Over the past months, HHCA administrators and faculty have been working diligently to develop a systematic curricular approach intended to enhance the propensity for original critical thought and analysis in students. Through various iterations and bouts of trial and error, HHCA is pleased to announce the adoption of the “RADAR”approach. An acronym designed to provide students with a methodology to address, synthesize, and solve academic challenges, RADAR’s efficacy resides in its representative simplicity:
R - Read and Write the Problem, A - Analyze the Data, D - Diagnose, A - Assess/Act, R - Reflect.
RADAR was developed by Mathematics Department Head John Abbott, who sought a new manner of instruction to inspire students when faced with perplexing word problems in his Freshman Geometry classes. He found that when students could recognize and appreciate the process of solving the problem and not entirely focus on the numerical answer, their confidence and aptitude grew exponentially. Mr. Abbott said, “I really wanted a measurable system that students could apply and utilize, meaning they could take pride in realizing that ‘Yes, I can actually do this!’To me, that has been one of the more rewarding aspects of our employment of RADAR this year.”One of Mr. Abbott’s students, freshman Taylor Christie, was equally glowing in her impressions of RADAR, as she loved its clarity and applicability: “I feel like it has helped me to become a stronger student in math and once I had it in my mind, I felt like I could solve pretty much any problem that came my way.”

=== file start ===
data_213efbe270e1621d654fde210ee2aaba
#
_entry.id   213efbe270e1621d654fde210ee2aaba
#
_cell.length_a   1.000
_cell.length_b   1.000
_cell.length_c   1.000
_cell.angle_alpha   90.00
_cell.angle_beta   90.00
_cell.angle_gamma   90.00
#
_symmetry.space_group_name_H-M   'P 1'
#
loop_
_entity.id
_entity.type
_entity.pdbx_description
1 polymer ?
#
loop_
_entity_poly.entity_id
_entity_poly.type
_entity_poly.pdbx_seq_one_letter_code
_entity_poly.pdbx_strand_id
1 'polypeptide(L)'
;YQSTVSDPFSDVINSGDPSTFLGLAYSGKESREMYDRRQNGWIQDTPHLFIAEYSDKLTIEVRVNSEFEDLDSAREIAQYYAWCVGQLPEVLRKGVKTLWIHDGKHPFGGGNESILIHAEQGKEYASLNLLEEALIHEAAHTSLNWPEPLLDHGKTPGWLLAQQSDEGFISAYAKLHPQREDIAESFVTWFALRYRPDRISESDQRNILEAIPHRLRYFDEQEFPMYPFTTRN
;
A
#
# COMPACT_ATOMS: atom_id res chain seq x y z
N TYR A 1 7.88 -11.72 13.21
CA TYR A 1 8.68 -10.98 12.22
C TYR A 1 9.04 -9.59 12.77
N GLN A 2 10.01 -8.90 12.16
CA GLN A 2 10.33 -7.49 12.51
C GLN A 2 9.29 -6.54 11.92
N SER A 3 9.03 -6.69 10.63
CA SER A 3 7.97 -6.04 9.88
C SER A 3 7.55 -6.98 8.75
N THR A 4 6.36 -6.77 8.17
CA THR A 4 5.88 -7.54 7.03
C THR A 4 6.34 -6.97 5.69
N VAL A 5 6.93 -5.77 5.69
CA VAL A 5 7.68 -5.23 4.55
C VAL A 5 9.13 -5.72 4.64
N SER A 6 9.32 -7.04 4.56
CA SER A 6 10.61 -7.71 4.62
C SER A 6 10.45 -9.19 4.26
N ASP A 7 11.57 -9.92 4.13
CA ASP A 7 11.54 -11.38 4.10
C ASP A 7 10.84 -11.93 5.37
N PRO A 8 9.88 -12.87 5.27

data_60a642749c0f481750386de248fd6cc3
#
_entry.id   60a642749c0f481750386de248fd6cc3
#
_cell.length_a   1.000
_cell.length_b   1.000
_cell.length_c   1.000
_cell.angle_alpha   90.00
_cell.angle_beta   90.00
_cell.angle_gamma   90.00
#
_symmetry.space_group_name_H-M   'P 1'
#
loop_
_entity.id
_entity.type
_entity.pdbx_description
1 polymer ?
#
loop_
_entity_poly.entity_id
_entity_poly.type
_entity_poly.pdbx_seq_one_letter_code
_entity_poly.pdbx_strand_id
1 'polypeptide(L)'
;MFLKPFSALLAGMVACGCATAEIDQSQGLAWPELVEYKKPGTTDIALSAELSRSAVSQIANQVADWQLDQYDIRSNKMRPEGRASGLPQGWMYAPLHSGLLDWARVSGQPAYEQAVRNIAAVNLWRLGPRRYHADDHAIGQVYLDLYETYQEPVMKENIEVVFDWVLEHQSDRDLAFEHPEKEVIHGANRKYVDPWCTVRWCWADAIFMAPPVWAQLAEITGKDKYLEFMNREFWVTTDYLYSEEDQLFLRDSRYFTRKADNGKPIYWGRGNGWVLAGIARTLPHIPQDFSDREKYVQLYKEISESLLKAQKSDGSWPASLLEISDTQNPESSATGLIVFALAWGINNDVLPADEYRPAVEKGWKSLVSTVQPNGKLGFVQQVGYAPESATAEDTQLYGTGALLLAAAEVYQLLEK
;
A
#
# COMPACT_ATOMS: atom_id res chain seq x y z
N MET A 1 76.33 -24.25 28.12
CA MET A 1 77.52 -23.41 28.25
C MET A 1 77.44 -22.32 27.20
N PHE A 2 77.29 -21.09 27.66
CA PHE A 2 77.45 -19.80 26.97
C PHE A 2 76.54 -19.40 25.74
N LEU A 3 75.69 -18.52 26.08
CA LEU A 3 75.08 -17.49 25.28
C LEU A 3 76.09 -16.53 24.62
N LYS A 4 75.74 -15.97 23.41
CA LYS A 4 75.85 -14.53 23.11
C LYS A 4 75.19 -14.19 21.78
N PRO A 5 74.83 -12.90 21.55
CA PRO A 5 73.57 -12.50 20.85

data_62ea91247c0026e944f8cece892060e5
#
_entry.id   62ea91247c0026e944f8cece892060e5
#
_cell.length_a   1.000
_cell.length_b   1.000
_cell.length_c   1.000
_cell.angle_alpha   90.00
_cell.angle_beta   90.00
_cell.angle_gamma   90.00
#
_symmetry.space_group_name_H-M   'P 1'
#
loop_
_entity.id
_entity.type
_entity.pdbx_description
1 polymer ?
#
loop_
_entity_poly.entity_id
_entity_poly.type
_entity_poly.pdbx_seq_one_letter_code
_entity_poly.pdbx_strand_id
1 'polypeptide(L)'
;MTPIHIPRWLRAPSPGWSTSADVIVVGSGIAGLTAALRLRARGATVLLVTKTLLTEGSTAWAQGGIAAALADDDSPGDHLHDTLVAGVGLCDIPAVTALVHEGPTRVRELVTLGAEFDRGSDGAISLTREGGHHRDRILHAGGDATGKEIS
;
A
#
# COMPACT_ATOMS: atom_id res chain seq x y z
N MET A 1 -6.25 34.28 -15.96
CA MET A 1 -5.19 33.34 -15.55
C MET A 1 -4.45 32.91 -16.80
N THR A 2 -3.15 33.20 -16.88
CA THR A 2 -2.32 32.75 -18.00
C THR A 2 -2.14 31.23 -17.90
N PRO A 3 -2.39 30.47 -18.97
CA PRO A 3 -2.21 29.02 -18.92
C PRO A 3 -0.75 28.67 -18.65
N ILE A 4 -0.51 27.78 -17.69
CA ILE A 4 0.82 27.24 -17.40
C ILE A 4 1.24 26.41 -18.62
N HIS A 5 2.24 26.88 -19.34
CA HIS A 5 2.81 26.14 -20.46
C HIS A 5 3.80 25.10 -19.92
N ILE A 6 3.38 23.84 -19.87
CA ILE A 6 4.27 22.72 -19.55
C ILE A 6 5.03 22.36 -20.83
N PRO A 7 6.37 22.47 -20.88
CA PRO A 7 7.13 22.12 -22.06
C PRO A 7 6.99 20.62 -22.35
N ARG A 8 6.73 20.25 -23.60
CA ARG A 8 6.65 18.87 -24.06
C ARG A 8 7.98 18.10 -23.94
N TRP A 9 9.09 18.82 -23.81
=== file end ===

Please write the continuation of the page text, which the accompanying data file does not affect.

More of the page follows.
In fact, HHCA administration was so positively overwhelmed by the plethora of positive responses from the Mathematics side of RADAR that they decided to implement it across the board. A glance at the meaning of each letter in RADAR conveys its inherent correlation to the other disciplines, most notably to Science and the Humanities. English Teacher Ben Gerdts lauded the system’s treatment of the writing process as he reflected, “RADAR is perfect for our students, as it fashions a general template for thinking that is as applicable to defending a thesis as it is to solving a math problem.” What comes from RADAR has yet to be determined, but it will surely be a valuable tool for students in any class or discipline to employ in order to find success throughout upper school and beyond.